It was always a long shot. As I wrote last week, the dating app Feeld recently released a bot for the work-chat platform Slack, which alerts users who mutually expressed romantic interest that they liked each other. Despite Feeld’s grandiose claims that using this bot would “make your organization more human” by encouraging people not to hide their crushes at work, it seemed unlikely that workplaces would really want to install this.
Slack, apparently, didn’t think so either. The company has decided not to list Feeld’s bot in its app directory. In its developer policy, Slack says it “will remove Apps that we consider to be inappropriate for use in the workplace or that negatively impact the user experience on Slack.” Dimo Trifonov, the founder of Feeld, told me in an email that this is the feedback he received from Slack as to why the app was rejected. Slack declined to comment further.
While Slack is oriented toward workplaces, people use the platform for other things—for groups of long-distance friends or as meeting places for people with similar interests. Feeld’s bot might be awkward in those contexts, but not inappropriate. “Negatively impacting the user experience” is a nebulous catch-all reason. And it seems like the only other directive in the policy Feeld might be in violation of is “Be a good fit for Slack teams,” which is also very vague.
“I could not see how it violates any of their rules,” Trifonov said. And he’s sticking to his guns as a supporter of workplace romances: “I work with my partner and from time to time we hug, kiss, and cuddle in working hours, and we thought that in 99.99 percent of companies such behavior is simply impossible. At the same time it felt so recharging, and actually impacted our productivity in a positive way. We felt so sad that people cannot see the workplace the same way we do.”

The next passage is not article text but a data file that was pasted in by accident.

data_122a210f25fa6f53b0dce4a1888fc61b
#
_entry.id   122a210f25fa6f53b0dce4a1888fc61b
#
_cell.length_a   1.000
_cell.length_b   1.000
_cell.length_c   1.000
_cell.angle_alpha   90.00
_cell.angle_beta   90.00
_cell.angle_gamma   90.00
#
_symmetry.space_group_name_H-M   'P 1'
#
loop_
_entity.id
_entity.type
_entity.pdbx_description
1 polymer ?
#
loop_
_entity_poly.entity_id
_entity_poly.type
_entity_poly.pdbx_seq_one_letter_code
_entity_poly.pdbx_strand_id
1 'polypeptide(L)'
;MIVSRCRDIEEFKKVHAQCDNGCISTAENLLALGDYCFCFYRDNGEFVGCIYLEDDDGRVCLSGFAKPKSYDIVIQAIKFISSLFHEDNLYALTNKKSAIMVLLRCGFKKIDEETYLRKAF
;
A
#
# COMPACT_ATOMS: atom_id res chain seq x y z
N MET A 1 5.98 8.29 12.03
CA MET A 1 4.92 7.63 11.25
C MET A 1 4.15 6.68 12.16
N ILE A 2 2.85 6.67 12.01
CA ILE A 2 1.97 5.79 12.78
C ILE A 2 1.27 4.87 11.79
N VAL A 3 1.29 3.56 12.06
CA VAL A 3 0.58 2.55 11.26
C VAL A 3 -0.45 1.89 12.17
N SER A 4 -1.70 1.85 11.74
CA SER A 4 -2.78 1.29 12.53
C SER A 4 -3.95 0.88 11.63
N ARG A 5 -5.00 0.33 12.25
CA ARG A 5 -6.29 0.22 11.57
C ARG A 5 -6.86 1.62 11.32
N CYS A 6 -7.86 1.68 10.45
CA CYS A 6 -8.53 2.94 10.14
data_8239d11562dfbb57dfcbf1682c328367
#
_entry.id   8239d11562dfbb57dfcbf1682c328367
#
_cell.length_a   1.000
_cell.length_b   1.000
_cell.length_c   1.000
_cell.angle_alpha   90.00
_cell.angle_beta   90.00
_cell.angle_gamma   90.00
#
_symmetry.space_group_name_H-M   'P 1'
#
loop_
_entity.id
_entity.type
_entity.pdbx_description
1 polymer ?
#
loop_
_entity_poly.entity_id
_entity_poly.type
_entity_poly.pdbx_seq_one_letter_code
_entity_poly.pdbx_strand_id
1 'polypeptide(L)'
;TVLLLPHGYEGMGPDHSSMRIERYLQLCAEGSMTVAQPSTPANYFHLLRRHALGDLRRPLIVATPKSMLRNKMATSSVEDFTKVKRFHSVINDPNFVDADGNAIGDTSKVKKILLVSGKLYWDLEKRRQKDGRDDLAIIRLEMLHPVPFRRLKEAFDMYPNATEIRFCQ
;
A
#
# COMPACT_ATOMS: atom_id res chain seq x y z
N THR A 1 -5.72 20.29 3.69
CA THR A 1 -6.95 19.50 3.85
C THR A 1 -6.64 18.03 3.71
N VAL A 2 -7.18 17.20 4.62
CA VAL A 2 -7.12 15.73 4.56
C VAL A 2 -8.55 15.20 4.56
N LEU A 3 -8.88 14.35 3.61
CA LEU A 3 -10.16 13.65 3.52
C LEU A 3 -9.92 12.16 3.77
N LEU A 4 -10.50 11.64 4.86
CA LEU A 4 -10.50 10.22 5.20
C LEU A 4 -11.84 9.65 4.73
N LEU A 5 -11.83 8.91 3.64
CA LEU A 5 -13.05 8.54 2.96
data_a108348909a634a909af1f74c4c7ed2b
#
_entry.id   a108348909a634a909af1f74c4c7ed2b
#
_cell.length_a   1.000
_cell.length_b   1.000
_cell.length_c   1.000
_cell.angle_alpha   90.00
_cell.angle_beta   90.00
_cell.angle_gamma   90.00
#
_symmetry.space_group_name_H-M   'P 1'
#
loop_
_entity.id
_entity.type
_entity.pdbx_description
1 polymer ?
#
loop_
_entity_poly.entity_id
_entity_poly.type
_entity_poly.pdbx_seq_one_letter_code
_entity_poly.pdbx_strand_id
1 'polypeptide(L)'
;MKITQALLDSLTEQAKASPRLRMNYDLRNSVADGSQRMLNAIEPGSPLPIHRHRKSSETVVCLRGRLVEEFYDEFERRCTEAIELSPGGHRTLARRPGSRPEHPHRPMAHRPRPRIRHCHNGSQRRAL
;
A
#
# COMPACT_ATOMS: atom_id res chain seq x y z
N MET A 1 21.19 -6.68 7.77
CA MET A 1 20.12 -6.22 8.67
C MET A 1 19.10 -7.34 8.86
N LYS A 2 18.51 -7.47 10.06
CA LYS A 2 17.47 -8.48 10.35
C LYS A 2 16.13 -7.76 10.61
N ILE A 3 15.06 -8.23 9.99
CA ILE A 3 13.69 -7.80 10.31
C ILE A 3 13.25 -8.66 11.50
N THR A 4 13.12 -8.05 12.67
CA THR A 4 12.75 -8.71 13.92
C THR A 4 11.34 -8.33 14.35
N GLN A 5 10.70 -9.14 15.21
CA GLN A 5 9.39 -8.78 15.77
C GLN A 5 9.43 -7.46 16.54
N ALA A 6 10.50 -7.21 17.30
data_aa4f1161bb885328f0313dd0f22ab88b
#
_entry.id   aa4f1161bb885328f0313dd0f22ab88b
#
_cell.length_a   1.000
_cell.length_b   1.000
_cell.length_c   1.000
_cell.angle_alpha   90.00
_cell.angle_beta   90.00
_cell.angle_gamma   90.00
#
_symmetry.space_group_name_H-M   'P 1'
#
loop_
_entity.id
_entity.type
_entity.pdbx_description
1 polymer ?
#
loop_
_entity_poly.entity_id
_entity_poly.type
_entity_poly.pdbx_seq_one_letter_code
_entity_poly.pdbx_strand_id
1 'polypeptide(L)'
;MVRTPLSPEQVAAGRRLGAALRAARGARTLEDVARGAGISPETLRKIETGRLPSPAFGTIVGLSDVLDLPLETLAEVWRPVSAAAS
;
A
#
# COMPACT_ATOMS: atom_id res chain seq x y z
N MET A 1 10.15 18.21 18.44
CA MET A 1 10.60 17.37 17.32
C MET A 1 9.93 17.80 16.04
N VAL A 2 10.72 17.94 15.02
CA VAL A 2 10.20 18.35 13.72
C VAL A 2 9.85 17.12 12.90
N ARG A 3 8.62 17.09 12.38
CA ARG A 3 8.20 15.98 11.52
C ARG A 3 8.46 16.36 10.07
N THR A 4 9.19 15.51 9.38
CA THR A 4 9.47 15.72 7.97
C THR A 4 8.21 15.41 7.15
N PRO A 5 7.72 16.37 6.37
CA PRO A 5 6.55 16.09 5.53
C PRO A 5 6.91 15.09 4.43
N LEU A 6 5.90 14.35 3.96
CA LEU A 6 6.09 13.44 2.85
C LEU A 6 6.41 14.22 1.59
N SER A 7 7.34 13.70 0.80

It’s still possible to install the app if you want—Slack hasn’t revoked Feeld’s access to its API—but you just can’t get it from Slack. If it was hard to imagine companies installing the app before, it’s even harder to imagine them taking the extra step to go to Feeld’s website and download it from there. By denying the app its seal of approval, Slack has likely stopped it in its tracks.
The invention of an online-dating bot for the workplace seemed to me to be the crossover point between two things that are creeping further and further into people’s lives: dating apps and work. When you can check your email—or your Slack—at any hour of the day, the boundary between work and life can become smudged to the point of nonexistence. And the swipe-y apps make dating so easy that it feels like you can, maybe should, be looking for love at all times. In a world like that, it was only logical that someone would eventually invent something like the Feeld bot. But Slack, it seems, still believes in some boundaries.
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